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'20 Books = 20 Paintings' can be seen in 'Painting the Novel', a solo-exhibition at Linden Hall Studio, Deal, 26 Jun- 17 July, 2021


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Great elation with the completion of the series, paintings spawned from the crime-fiction that I read incessantly. BOOK 7 has been re-worked several times - a beast indeed -  but now,finally, we have a strong painting. A three-year project that took me deeper into painting, with many moments of pleasure, despair and surprise. In the search for ideas for paintings, many books were read, many were rejected, many favourite authors didn't make the cut.

Working in series brings in a competitive element: the recent reworkings have brought greater clarity to several of the pieces. Now there are no more brushmarks, adjustments to make, no more scouring the pages of the novels for further possibilities. Instead we have the exciting anticipation of seeing the series together for the first time in the beautiful space at Linden Hall Studio. 

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’20 Books = 20 Paintings’ celebrates the act of reading, the twin canvas-format referencing the physicality of books, of holding, turning pages. But these are paintings, books that don’t close. 

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These interpretations of the novel continue a lifelong interest in the frisson and ambiguities between information and imagination, between image and the shape of place, between ideas and process. In contrast to the 63 paintings of the 'City of Glass' series (from Paul Auster's'The New York Trilogy), where I had the space to develop both the breadth and detail of the novel, in this series the challenge was to sum up the essence of each book in a single paintIng. Although each are different, there are common threads: a distinctive, specific palette in each, a critical image perhaps, locations, on differing scales,often wth pointers to where the bodies were found.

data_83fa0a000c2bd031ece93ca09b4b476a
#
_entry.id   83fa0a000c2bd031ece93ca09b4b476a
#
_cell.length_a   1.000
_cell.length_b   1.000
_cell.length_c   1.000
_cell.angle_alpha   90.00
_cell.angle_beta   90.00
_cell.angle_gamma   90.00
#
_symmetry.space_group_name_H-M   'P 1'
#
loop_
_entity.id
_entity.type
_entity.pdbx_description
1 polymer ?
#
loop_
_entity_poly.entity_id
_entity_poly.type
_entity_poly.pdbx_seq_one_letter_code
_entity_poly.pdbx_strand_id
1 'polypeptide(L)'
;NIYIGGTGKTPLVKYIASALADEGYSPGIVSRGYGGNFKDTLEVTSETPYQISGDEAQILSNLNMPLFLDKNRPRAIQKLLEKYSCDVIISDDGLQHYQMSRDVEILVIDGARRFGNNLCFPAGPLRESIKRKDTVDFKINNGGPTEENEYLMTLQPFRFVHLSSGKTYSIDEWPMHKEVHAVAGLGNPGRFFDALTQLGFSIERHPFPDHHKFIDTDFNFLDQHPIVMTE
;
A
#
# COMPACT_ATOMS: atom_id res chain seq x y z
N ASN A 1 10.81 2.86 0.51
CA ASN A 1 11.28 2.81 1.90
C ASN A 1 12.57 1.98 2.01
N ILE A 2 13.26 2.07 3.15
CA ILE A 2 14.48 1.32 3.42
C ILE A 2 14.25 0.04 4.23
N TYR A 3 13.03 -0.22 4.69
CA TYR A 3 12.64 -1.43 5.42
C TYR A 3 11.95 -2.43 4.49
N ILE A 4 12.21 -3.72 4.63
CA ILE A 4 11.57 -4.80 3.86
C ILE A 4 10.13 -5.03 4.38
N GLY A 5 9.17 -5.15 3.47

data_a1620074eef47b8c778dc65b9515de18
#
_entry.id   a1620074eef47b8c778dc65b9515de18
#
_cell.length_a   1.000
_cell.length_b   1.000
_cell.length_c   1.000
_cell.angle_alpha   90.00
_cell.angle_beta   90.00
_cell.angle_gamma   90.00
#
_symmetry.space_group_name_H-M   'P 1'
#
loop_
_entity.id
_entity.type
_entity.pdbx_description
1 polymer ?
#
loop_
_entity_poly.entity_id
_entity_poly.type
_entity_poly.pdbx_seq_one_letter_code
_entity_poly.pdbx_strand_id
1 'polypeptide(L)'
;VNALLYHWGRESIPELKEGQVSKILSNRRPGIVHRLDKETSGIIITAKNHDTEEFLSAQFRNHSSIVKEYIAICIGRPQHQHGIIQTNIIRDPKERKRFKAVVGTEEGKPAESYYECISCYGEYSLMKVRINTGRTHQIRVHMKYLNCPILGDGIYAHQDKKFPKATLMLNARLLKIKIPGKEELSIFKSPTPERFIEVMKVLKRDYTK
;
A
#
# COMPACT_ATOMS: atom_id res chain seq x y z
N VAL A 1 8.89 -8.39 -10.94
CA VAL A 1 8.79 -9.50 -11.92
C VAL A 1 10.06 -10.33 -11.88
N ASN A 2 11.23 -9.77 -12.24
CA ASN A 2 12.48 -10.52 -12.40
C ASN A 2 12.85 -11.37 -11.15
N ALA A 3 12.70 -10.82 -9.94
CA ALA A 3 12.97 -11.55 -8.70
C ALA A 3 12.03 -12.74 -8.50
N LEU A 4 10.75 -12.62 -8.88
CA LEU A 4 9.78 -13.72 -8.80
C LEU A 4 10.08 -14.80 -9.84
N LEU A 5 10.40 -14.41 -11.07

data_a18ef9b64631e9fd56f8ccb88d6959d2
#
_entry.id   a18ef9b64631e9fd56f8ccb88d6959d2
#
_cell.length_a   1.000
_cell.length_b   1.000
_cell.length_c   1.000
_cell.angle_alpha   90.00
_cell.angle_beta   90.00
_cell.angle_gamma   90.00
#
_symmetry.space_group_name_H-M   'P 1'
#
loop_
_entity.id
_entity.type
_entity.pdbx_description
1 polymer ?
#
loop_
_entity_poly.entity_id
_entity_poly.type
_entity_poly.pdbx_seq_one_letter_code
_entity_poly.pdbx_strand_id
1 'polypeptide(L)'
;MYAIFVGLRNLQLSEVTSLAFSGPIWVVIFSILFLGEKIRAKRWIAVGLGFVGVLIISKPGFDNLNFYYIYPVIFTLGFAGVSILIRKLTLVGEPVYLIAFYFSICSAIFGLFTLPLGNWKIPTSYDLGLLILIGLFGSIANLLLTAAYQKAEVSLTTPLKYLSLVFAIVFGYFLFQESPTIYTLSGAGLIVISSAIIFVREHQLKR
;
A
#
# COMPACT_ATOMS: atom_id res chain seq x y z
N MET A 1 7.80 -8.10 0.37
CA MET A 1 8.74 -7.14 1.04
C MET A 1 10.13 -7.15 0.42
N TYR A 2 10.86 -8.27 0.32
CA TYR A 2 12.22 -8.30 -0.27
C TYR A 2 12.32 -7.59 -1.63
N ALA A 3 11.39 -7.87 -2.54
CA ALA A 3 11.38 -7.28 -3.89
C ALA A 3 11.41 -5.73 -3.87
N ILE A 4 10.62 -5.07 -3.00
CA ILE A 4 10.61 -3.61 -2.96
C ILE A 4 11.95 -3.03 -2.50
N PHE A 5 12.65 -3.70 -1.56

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In the spirit of the genre of crime-fiction, I have deliberately withheld the source novels, leaving a space for the viewer to become a detective themselves in interpreting the clues in the imagery, palette and titles. If they wish. This elusion forced a new discipline within each painting - what not to put in.  If I felt a visual 'clue' was too obvious, a new solution had to be found. 

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The series opens-up the question of whether outside references are needed at all to enjoy/understand the work: painting is, after, all a visual medium.  This dilemma has been my challenge, the edge in the series, the juggling act between context, communication and the formalities of painting.  

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Viewer, the choice is yours: however you wish to 'read' these paintings, my hope is that they engage and intrigue you, as purely visual entities, working on the senses or as a bridge between the visual and written worlds. Or both. The pleasures of looking...